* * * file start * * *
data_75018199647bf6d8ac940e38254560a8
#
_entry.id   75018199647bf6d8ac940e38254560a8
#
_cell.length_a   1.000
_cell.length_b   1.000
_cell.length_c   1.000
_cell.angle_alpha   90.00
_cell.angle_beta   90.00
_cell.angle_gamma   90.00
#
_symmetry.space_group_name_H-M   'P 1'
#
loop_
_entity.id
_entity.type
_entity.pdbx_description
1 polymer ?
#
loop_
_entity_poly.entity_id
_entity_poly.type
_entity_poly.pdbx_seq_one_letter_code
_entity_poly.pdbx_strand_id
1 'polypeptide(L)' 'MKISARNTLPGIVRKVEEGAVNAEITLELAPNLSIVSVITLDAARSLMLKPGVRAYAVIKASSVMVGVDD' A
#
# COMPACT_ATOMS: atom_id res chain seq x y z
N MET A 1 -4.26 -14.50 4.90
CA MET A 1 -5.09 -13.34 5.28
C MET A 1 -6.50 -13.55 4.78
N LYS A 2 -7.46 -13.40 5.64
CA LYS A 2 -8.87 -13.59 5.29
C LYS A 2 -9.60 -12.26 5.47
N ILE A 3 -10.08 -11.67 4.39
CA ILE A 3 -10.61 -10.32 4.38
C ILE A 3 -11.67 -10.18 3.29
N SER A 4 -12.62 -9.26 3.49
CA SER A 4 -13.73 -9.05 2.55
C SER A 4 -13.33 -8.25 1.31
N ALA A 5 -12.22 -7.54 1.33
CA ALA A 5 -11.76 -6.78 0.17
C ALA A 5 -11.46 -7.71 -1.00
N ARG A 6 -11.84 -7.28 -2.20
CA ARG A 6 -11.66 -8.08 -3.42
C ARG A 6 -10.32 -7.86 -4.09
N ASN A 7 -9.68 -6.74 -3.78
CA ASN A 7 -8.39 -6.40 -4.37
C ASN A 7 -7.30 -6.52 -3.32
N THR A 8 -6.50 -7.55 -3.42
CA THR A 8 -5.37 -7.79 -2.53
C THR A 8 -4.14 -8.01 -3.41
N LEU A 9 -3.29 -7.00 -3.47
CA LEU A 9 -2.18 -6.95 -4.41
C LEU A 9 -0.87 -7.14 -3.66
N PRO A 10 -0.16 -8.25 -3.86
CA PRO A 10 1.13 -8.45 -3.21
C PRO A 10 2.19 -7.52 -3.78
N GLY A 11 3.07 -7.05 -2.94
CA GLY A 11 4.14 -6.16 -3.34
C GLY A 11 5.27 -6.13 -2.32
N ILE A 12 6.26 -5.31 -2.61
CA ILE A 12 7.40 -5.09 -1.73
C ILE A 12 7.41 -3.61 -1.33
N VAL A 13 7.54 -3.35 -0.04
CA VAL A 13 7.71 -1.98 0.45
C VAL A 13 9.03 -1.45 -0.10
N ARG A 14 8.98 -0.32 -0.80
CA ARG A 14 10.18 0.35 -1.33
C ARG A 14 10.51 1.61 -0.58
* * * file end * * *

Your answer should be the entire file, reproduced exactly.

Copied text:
data_75018199647bf6d8ac940e38254560a8
#
_entry.id   75018199647bf6d8ac940e38254560a8
#
_cell.length_a   1.000
_cell.length_b   1.000
_cell.length_c   1.000
_cell.angle_alpha   90.00
_cell.angle_beta   90.00
_cell.angle_gamma   90.00
#
_symmetry.space_group_name_H-M   'P 1'
#
loop_
_entity.id
_entity.type
_entity.pdbx_description
1 polymer ?
#
loop_
_entity_poly.entity_id
_entity_poly.type
_entity_poly.pdbx_seq_one_letter_code
_entity_poly.pdbx_strand_id
1 'polypeptide(L)' 'MKISARNTLPGIVRKVEEGAVNAEITLELAPNLSIVSVITLDAARSLMLKPGVRAYAVIKASSVMVGVDD' A
#
# COMPACT_ATOMS: atom_id res chain seq x y z
N MET A 1 -4.26 -14.50 4.90
CA MET A 1 -5.09 -13.34 5.28
C MET A 1 -6.50 -13.55 4.78
N LYS A 2 -7.46 -13.40 5.64
CA LYS A 2 -8.87 -13.59 5.29
C LYS A 2 -9.60 -12.26 5.47
N ILE A 3 -10.08 -11.67 4.39
CA ILE A 3 -10.61 -10.32 4.38
C ILE A 3 -11.67 -10.18 3.29
N SER A 4 -12.62 -9.26 3.49
CA SER A 4 -13.73 -9.05 2.55
C SER A 4 -13.33 -8.25 1.31
N ALA A 5 -12.22 -7.54 1.33
CA ALA A 5 -11.76 -6.78 0.17
C ALA A 5 -11.46 -7.71 -1.00
N ARG A 6 -11.84 -7.28 -2.20
CA ARG A 6 -11.66 -8.08 -3.42
C ARG A 6 -10.32 -7.86 -4.09
N ASN A 7 -9.68 -6.74 -3.78
CA ASN A 7 -8.39 -6.40 -4.37
C ASN A 7 -7.30 -6.52 -3.32
N THR A 8 -6.50 -7.55 -3.42
CA THR A 8 -5.37 -7.79 -2.53
C THR A 8 -4.14 -8.01 -3.41
N LEU A 9 -3.29 -7.00 -3.47
CA LEU A 9 -2.18 -6.95 -4.41
C LEU A 9 -0.87 -7.14 -3.66
N PRO A 10 -0.16 -8.25 -3.86
CA PRO A 10 1.13 -8.45 -3.21
C PRO A 10 2.19 -7.52 -3.78
N GLY A 11 3.07 -7.05 -2.94
CA GLY A 11 4.14 -6.16 -3.34
C GLY A 11 5.27 -6.13 -2.32
N ILE A 12 6.26 -5.31 -2.61
CA ILE A 12 7.40 -5.09 -1.73
C ILE A 12 7.41 -3.61 -1.33
N VAL A 13 7.54 -3.35 -0.04
CA VAL A 13 7.71 -1.98 0.45
C VAL A 13 9.03 -1.45 -0.10
N ARG A 14 8.98 -0.32 -0.80
CA ARG A 14 10.18 0.35 -1.33
C ARG A 14 10.51 1.61 -0.58